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We are over at Kirkus today for our regular column! In celebration of May the Fourth, aka Star Wars day, it is Thea’s turn, with a list.

In celebration of Star Wars, Thea shares a list of three recently devoured and loved books in the expanded universe (all brand new canon entries, all taking place in the prequel era). Head over to Kirkus to get the full scoop.

And May the Fourth be with you all!

We’ll miss you, Peter Mayhew

The post May the Fourth Be With You! (Over at Kirkus) appeared first on The Book Smugglers.

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The Book Smugglers by The Book Smugglers - 3w ago

On The Smugglers’ Radar” is a feature for books that have caught our eye: books we have heard of via other bloggers, directly from publishers, and/or from our regular incursions into the Amazon jungle. Thus, the Smugglers’ Radar was born. Because we want far more books than we can possibly buy or review (what else is new?), we thought we would make the Smugglers’ Radar into a weekly feature – so YOU can tell us which books you have on your radar as well!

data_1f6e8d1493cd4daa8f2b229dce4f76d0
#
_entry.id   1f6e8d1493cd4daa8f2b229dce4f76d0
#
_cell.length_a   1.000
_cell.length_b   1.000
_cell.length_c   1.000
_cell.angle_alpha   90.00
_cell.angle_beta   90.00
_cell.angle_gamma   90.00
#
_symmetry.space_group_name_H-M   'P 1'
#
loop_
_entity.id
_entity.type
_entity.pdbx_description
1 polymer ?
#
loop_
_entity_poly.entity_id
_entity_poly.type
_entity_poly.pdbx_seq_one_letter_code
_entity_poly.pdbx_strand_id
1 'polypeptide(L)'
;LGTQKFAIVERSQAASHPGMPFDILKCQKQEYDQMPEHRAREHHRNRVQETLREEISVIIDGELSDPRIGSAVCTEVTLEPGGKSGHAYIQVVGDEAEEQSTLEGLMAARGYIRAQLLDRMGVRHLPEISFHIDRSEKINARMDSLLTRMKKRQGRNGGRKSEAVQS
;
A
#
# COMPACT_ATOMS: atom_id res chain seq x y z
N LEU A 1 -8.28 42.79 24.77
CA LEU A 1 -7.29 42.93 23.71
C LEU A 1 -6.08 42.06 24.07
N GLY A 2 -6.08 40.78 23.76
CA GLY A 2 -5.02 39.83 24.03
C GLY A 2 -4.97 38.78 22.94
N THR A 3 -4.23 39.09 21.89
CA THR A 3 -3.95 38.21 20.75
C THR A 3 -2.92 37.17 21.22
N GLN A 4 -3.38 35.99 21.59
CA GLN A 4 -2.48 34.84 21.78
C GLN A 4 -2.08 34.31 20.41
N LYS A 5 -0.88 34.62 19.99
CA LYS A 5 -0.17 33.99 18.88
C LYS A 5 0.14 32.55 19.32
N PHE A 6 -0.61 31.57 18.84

On Ana’s Radar:

I received a copy of this book in the post and it looks so great:

Nowhere to run. Nowhere to hide.

Yesterday, Amanda Back’s life was flawless: the perfect social credit score, the perfect job, the perfect home.

Today, Amanda is a target, an enemy of the system holding information dangerous enough to disrupt the world’s all-consuming tech – a fugitive on the run.

But in a world where an un-hackable blockchain links everyone and everything, there is nowhere to run…

This YA Mystery novel is described as “Jane Austen meets The Gentleman’s Guide to Vice and Virtue” and I am intrigued:

Lady Victoria Aston has everything she could want: with an older sister happily wed and the future of her family estate secure, she has few obligations and ample opportunity to while her time away in the fields around her home.


But Vicky’s comfortable, idyllic life is overturned, and she must quickly marry—or find herself and her family destitute. Armed only with the wisdom she has gained from her beloved novels by Jane Austen, Vicky enters society’s season in a flutter of silks, dances, and pretty words.
Sadly, Miss Austen has little to say about Vicky’s exactcircumstances: whether the gorgeous and roguish Mr. Carmichael is indeed a scoundrel, if her former best friend—the much-grown and very handsome Tom Sherborne—is out for her dowry or for her heart, or even how to fend off the attentions of the foppish Mr. Silby, he of the bright-orange waistcoat.